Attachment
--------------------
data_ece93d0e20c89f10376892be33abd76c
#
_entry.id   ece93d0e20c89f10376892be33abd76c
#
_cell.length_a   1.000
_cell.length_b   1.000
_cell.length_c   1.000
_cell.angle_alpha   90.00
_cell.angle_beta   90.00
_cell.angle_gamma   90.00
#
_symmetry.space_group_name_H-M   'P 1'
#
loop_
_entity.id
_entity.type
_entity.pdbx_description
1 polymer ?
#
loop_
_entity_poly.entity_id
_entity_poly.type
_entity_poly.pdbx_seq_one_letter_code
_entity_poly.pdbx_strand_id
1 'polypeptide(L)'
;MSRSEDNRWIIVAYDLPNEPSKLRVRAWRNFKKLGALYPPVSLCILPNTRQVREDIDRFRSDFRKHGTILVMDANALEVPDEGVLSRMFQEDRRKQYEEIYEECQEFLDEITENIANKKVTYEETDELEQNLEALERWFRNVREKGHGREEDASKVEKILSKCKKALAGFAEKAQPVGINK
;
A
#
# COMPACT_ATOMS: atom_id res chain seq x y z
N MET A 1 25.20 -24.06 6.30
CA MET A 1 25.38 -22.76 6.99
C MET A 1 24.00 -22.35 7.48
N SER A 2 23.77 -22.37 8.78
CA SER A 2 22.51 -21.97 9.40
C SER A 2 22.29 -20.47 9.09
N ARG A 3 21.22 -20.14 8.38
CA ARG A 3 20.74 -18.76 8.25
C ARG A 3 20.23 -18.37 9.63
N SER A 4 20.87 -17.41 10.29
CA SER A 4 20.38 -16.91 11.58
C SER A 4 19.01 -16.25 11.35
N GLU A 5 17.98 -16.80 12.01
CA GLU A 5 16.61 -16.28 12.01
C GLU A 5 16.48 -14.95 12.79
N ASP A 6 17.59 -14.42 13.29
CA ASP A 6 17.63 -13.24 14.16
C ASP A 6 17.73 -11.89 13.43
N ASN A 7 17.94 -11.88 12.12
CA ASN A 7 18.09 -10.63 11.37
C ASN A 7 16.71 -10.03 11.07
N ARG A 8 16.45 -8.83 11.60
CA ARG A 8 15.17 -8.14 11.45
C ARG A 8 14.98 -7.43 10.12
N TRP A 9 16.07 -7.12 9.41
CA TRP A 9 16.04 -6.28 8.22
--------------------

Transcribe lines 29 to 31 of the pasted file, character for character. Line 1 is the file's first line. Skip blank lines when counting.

#
# COMPACT_ATOMS: atom_id res chain seq x y z
N MET A 1 25.20 -24.06 6.30